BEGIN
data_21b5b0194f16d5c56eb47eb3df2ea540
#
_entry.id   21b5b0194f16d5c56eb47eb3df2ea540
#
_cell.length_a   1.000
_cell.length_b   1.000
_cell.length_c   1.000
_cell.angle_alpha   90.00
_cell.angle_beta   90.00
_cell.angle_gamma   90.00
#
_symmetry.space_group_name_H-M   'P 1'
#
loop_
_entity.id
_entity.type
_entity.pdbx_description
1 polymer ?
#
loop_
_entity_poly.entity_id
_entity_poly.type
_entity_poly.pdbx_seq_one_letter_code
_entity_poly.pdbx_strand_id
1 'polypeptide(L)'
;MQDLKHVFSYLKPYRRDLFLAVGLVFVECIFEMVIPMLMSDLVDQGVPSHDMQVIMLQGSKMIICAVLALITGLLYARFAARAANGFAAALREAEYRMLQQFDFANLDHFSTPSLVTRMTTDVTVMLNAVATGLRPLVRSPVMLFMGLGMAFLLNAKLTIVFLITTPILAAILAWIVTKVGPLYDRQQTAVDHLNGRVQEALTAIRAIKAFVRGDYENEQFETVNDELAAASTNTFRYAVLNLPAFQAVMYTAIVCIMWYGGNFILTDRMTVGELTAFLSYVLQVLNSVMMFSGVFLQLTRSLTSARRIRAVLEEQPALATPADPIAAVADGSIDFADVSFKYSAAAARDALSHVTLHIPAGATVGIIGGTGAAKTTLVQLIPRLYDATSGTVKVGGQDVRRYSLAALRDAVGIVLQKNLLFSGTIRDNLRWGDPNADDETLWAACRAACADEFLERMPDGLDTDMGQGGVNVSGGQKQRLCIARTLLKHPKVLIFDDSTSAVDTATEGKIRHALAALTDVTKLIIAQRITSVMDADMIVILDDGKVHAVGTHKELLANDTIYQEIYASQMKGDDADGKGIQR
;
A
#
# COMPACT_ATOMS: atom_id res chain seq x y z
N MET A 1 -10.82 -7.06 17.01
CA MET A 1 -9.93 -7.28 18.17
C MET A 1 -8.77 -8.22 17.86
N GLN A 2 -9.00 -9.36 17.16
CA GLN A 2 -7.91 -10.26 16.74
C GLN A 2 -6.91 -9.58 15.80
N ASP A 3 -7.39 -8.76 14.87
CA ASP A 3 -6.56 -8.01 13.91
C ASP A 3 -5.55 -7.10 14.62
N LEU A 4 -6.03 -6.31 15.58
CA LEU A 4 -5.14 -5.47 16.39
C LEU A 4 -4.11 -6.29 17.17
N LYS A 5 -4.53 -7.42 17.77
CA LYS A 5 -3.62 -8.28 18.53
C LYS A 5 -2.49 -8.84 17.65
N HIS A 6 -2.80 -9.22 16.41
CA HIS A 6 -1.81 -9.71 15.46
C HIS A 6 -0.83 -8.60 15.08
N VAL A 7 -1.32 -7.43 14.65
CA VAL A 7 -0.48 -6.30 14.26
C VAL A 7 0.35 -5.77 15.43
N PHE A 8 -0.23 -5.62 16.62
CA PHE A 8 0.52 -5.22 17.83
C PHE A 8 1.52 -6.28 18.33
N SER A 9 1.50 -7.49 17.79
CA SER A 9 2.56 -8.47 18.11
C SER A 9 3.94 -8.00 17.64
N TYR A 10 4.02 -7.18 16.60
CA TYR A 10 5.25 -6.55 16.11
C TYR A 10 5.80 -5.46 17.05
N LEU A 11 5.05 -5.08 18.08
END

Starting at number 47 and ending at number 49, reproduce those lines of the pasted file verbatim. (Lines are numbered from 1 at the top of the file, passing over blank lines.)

CA HIS A 6 -1.81 -9.71 15.46
C HIS A 6 -0.83 -8.60 15.08
N VAL A 7 -1.32 -7.43 14.65